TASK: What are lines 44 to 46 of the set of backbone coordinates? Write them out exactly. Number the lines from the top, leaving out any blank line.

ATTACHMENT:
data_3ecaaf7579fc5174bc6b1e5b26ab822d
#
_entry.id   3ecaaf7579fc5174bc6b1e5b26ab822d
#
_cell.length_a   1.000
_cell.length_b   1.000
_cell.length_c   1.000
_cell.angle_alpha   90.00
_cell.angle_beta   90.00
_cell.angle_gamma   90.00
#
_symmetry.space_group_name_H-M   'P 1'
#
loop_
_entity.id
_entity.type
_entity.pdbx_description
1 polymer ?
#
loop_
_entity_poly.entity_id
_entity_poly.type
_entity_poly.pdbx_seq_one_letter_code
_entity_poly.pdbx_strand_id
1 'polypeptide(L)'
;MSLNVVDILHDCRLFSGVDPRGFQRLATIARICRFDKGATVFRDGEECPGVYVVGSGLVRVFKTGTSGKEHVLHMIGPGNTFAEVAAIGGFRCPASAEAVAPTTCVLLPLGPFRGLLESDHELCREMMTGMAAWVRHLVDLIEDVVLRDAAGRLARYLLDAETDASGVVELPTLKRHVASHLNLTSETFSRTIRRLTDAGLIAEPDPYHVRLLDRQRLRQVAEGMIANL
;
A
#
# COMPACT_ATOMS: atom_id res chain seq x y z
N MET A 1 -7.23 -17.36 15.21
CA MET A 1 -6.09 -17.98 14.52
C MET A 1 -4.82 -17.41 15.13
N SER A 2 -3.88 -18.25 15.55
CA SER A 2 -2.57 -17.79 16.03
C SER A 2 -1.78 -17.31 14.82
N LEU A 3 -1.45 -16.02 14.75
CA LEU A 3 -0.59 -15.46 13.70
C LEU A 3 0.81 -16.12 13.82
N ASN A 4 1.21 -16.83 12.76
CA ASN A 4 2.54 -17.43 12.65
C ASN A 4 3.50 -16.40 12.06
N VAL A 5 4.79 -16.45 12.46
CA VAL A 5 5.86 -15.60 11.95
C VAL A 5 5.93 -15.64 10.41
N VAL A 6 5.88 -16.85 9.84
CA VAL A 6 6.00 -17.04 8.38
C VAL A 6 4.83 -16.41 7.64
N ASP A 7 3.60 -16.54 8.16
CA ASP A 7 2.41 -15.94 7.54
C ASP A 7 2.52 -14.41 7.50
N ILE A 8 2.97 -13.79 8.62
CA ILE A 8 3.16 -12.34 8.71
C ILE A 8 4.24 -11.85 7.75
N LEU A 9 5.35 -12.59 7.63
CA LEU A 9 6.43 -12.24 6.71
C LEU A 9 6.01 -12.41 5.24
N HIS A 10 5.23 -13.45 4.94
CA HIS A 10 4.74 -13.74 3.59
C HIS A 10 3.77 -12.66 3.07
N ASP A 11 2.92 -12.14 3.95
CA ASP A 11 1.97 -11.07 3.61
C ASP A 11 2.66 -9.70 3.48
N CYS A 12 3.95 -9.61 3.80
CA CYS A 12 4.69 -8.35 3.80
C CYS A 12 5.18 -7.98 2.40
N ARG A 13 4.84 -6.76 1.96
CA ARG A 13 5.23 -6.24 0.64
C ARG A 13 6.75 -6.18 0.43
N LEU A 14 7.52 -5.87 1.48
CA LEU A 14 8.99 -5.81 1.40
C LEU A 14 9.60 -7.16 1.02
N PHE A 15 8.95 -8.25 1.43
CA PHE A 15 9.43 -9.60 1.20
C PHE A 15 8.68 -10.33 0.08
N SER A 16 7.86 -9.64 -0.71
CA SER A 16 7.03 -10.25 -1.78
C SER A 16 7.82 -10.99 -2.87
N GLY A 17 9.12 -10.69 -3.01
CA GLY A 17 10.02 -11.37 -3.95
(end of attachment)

CA VAL A 5 5.86 -15.60 11.95
C VAL A 5 5.93 -15.64 10.41
N VAL A 6 5.88 -16.85 9.84